I promise not to stop the endless Disney babble that comes out of this blog very often but every once in awhile, I need to pause and remember something/someone that isn't about Disney. A few days ago legendary drummer and principal vocalist for The Band passed away after a long battle with cancer. Though 4 of the members of The Band were from Canada, Levon Helm was from Arkansas and his scratchy voice with a southern twang can only be described as uniquely American. No one was able to present a sense of place and beat down emotion through the sound of a voice above the music like Levon Helm.
I actually can make a Disneyland connection if I do make a bit of a stretch. As readers of this blog know, I am a huge fan of Great Moments of Mr. Lincoln. Before the appearance of the great president himself there is a stirring pre-show highlighting the countryman vs. countryman, brother vs. brother tragedy that was a huge part of the Civil War. If the pre-show takes a slightly pro Union bias the counter to that would be Levon singing The Night They Drove Ol' Dixie Down. That song is never far from my mind after a viewing of Lincoln.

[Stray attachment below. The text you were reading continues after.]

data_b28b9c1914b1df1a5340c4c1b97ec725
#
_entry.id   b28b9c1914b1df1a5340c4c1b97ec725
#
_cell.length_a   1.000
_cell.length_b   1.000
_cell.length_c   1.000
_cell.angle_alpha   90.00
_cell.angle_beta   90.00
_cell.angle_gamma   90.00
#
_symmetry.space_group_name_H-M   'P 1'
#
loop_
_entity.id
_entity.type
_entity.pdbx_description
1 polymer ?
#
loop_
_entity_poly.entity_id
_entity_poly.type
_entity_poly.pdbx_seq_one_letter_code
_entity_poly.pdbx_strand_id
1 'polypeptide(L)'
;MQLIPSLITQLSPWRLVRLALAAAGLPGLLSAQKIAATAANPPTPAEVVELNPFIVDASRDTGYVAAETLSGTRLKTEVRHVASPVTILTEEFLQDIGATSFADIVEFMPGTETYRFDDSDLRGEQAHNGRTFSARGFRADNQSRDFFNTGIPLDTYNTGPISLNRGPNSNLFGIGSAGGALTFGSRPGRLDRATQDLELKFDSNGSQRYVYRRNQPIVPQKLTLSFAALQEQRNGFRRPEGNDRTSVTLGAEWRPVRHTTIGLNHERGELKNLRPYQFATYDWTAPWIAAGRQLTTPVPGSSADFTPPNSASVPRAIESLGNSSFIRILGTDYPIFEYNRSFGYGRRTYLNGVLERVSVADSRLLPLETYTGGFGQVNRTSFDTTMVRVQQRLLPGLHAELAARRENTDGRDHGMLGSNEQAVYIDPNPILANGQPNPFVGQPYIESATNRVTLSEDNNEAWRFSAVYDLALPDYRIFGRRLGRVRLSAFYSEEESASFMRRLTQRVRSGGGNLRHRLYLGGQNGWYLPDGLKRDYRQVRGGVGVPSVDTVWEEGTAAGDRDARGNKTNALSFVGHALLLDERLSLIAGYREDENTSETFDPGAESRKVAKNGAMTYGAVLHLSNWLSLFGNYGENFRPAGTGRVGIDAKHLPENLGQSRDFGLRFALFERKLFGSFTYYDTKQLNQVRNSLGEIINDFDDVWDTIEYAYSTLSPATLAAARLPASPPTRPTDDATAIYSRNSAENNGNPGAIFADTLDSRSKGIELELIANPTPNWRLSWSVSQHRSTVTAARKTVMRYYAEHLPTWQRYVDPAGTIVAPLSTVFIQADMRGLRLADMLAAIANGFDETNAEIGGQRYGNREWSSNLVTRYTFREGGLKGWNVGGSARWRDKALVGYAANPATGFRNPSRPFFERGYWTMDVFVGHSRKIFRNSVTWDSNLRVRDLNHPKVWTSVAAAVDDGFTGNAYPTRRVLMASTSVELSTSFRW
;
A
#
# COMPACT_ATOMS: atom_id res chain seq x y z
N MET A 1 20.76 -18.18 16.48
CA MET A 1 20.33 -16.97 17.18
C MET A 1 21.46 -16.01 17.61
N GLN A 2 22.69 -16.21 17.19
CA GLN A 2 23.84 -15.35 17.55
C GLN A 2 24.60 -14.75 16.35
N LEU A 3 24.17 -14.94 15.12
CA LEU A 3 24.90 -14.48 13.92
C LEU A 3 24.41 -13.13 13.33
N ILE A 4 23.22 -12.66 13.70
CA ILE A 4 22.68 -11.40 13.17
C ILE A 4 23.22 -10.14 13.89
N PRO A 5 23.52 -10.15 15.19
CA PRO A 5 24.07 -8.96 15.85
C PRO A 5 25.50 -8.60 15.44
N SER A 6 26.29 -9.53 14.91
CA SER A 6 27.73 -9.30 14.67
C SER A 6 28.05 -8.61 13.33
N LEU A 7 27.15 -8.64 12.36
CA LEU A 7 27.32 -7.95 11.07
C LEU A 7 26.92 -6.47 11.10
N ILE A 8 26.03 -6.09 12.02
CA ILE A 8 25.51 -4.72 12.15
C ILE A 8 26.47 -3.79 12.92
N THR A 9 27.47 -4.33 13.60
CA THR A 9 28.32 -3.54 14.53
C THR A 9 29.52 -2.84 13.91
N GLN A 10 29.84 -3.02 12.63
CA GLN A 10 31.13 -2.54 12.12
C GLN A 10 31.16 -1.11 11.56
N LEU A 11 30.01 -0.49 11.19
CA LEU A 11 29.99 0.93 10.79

As I wander up Main St. on one of those rare quiet mornings in Disneyland, grabbing a cup of coffee at the Market House, I may head over to a nearby bench to grab a seat to enjoy the morning. If I had already been at Disneyland for a few days, the bench is a welcome site to take a load off for awhile. A load off? Not far from memory I'll hear Levon's voice wearily singing The Weight (below).
The people I grew up watching, listening to are dying off. Dick Clark died this past week. Most people think of him as the guy who brought in New Years Eve on TV. I remember when he was a game show host and before that, bringing music into the homes of American teenagers through his American Bandstand. What does it all mean? Life grows shorter each day, for some of us, its a little bit shorter than the rest.
Rest in Peace Levon Helm and thanks.